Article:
Sunday, November 30, 2008

What is going on in Ottawa

I am annoyed by what is happening in Ottawa for a host of reasons and it is making me angry. I do not like the fact that the Liberals and NDP are talking about trying to form a government so close after the last election.

1) The Liberals and NDP have a total of 114 seats in parliament, the Conservatives 143. Both need the support of the Bloc to govern. Clearly the Conservatives have a much, much stronger right to govern. Can the Liberals and NDP govern when they are 30 or so seats smaller than the Conservatives? No. They will be dependent on the Bloc. The governor general would have to see some form of a written agreement between all three parties before allowing a new government. Even then, the Liberals were the national party most rejected in the last election, to allow them to govern is not really following the will of the electorate.

2) The funding of the political parties - as much as the opposition claims their interest is a different approach to economic stimulus, everything came to a head when the government suggested taking part of the taxpayer subsidy away from political parties. I am digusted that any of the parties are in favour of this. Taxes are collected to allow the government to function and do its business. We do not collect taxes to fund closed, exclusionary private clubs. All public funding of political parties is fundamentally undemocratic and unethical. This money does not go towards people running for election as MPs, but to the private structures we have not control over. Cutting the funding to them may be small, but it is $30 000 000 less in taxes that need to be collected.

3) Economic stimulus. The opposition seems to want to have the government spend an extra $30 000 000 000 on subsidiy to industry and on infrastructure building. The first problem with this is that it means an extra $1000 per Canadian in taxes or national debt, the second is that it ignore what the government has already done, and the third problem is the timing of it.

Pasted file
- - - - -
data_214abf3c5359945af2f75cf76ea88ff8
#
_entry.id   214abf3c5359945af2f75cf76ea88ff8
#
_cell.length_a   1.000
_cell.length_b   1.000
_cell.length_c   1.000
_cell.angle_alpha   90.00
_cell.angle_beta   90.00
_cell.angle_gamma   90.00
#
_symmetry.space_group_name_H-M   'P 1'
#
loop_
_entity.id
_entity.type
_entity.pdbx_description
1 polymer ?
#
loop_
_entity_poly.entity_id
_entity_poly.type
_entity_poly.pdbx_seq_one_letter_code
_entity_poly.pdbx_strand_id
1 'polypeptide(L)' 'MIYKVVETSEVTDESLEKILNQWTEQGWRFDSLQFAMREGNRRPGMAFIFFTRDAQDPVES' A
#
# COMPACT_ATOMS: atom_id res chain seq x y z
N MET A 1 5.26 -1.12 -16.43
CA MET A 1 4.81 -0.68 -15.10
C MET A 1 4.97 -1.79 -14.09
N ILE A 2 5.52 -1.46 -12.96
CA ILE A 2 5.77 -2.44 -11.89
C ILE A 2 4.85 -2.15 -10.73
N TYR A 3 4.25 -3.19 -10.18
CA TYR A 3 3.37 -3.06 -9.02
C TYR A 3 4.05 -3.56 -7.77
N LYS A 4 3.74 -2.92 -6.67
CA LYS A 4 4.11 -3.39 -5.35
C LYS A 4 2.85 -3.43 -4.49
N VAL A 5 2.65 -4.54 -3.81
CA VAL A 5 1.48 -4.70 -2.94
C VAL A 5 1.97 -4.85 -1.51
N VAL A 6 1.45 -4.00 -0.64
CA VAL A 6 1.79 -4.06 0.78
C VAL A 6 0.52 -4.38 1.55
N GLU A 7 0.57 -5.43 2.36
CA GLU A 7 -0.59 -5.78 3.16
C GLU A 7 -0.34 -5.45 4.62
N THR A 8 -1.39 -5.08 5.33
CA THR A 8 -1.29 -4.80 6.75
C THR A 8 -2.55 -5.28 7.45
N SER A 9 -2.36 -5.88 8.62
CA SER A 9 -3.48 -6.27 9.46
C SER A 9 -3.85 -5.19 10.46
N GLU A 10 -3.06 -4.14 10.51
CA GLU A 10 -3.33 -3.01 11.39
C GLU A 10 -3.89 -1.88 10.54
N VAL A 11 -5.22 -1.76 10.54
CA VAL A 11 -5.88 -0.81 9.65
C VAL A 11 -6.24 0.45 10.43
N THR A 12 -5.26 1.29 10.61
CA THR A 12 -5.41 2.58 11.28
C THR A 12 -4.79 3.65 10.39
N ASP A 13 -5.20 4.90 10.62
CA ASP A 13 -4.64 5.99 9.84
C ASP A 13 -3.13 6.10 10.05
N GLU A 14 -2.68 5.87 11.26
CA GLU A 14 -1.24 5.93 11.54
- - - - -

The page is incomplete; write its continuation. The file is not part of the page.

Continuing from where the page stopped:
The extra $1000 per Canadian in spending will most likely mean an extra $1000 per person in national debt. Given the time frame it would take to pay this off, the long term cost per Canadian taxpayer will be $150 per person for 12 year, or about $1800. For a family of five this is $9000 between now and 2021. It means any stimulus package needs to have more impact than this to make any sense. At best the package will have a 0.3% boost in GDP 2009, 0.7% in 2010 and 0.5% in 2011. This is less than the cost of the package.

The call for a stimulus package ignores the fact the government has done a lot to improve our situation. The quickest most effective economic stimulus available is to reduce taxes. We have had a falling tax burden in Canada for about eight years now. Our business costs are lower now than in 2000, the amount of money people keep out of their pay cheque is higher. All of this is reflected in the fact that Canada is projected to have the mildest downtuwn of any western world country. This is an amazing given the fact that we are sitting next door to the country going through the worst recession.

If a spending package is moved forward with, it will take a long time to put into place. The federal government moves at a glacial pace. A $30 000 000 000 stimulus package agreed to in the next budget will not see any money spend before 2010. Most of the money will not actually leave Ottawa's coffers till 2011 or 2012. All the projections have Canada out of any downturn by the end of 2009. The money will come too late to deal with a recession and will simply be wasted.
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